REU: Applications of High Throughput Plant Phenotyping Technology

For information contact

Yufeng Ge

Associate Professor, Advanced Sensing Systems Engineer
Director of Plant Phenomics

See Projects
Dr. Schnable's summer crew.
Dr. Schnable's summer crew.

Who should apply


Related fields

  • Agronomy and Horticulture
  • Agriculture
  • Plant Pathology
  • Biological Systems Engineering

This program encourages applications from...

Eligibility

Participation in the Nebraska Summer Research Program is limited to students who meet the following criteria:
  • U.S. Citizen or Permanent Resident
  • Current undergraduate with at least one semester of coursework remaining before obtaining a bachelor's degree

See Eligibility for more information.

How to apply

Follow the application steps to submit the following materials.

About the Program

The participants in this program will experience various types of research and technology used to collect data for plant phenotyping in a field setting. The program will include traveling to field sites in Nebraska, working with researchers on projects to collect and analyze data, and regular interactions with the UNL team to discuss research projects and experiences.

The research mentor will work closely with each student to develop a plan to accomplish a specific research task for the project, such as sensor design, UAS image analysis, GIS analysis, and field data collection and analysis. Involvement in this program will help participants gain new experiences and strengthen their confidence in research. Our hope is that the students will obtain meaningful training and research experiences beyond repetitive field data collection or data entry to foster an interest in pursuing a career in agricultural research, extension, or production.

Dr. Shi's team collecting data in the field.
Dr. Shi's team collecting data in the field.

Benefits

  • Competitive stipend: $6,000
  • Suite-style room and meal plan
  • Travel expenses to and from Lincoln
  • Campus parking and/or bus pass
  • Full access to the Campus Recreation Center and campus library system
  • Wireless internet access

Learn more about academic and financial benefits.

Events

  • Department seminars and presentations
  • Professional development workshops (e.g., applying to graduate school, taking the GRE)
  • Welcome picnic
  • Day trip to Omaha's Henry Doorly Zoo and Aquarium
  • Outdoor adventures
  • Research symposium

Mentors and Projects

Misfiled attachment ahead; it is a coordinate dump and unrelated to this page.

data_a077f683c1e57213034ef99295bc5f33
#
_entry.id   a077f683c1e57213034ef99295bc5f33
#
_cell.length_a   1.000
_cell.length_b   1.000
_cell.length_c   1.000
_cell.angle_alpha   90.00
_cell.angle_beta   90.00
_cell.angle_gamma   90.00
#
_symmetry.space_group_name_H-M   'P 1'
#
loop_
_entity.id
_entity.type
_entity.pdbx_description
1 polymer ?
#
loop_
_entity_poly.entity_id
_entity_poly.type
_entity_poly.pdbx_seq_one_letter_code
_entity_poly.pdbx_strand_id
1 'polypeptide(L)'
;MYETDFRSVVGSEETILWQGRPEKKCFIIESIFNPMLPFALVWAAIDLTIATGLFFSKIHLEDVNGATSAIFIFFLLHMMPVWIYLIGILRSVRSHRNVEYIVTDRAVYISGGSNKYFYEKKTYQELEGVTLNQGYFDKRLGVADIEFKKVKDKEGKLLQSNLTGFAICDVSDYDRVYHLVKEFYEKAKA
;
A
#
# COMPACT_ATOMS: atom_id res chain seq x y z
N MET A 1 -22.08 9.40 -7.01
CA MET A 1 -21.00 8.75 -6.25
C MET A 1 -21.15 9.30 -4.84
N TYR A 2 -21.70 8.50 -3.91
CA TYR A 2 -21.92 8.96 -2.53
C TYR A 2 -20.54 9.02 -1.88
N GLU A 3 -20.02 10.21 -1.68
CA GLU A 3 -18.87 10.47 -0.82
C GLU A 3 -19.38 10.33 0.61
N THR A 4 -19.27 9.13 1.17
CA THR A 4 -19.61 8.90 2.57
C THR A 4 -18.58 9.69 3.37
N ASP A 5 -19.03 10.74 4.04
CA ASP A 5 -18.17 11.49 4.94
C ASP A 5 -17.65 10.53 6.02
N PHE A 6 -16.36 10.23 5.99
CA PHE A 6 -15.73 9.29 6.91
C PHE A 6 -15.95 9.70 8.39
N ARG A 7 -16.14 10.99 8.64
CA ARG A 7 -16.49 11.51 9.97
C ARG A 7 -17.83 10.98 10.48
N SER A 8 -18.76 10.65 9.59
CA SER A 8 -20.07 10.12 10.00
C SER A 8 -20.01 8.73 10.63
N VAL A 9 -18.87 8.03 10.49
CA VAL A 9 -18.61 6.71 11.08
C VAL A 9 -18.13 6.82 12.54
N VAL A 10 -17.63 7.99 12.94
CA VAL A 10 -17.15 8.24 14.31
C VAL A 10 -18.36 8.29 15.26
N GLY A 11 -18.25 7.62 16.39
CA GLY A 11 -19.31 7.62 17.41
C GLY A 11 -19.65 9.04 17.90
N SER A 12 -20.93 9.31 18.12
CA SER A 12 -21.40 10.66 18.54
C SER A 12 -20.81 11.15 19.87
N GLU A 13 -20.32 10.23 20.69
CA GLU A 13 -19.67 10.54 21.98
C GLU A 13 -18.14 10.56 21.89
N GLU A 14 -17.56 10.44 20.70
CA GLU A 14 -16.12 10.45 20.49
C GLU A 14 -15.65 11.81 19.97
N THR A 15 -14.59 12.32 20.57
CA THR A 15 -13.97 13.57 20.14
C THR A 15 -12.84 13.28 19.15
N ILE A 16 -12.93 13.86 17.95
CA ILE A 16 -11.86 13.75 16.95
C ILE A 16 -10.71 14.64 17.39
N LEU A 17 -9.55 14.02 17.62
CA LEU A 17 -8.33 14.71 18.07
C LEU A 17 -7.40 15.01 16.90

Dr. Katherine Frels Agronomy and Horticulture

Predicting grain and forage yield in small grain crops

The student will be involved in collecting manual and high-throughput phenotyping data in wheat and triticale yield trials. This will include collecting tiller counts, plant height, LAI and image/ hyperspectral sensor data to estimate grain yield, biomass quality, and forage yield in multiple locations in Nebraska. The student will work with graduate students, postdocs, faculty to analyze the data and develop models to predict forage and grain yield. These models will benefit the small grains breeding project by developing in-season tools for estimating important traits for variety release. 

Dr. Yufeng Ge Biological Systems Engineering

Spidercam Phenotyping and Data Processing

The student will work under one of the most advanced field phenotyping facilities in the country – NU-Spidercam. The student will have the opportunity to collect and work on a diversified set of high-throughput plant phenotyping data including images, spectroscopic reflectance, 3D point-clouds, and hyperspectral data cubes from corn and soybean. 

Dr. James Schnable Agronomy and Horticulture

Predicting grain yield across environments

Over the summer, a student will be involved in scoring one or more traits from both 1) a maize inbred diversity panel and 2) a replicated set of maize hybrid yield plots. Depending on the student's background and interests this may include manual measurements in the field and/or processing image and/or hyperspectral sensor data to estimate plant phenotypes. 

Dr. Yeyin Shi Biological Systems Engineering

Drone-based Plant Phenotypes and Stress Sensing and Modeling

Over the summer, the student will work with an interdisciplinary team and be involved in generating, processing, and analyzing field-based plant phenotypic data for plant breeding and crop management purposes. Depending on the student’s background and interests, a project plan will be designed together by the student and the investigator and implemented by the student. This may include weekly drone-based flights to generate natural color, multispectral, and/or thermal imagery over the fields and ground-based plant trait measurements.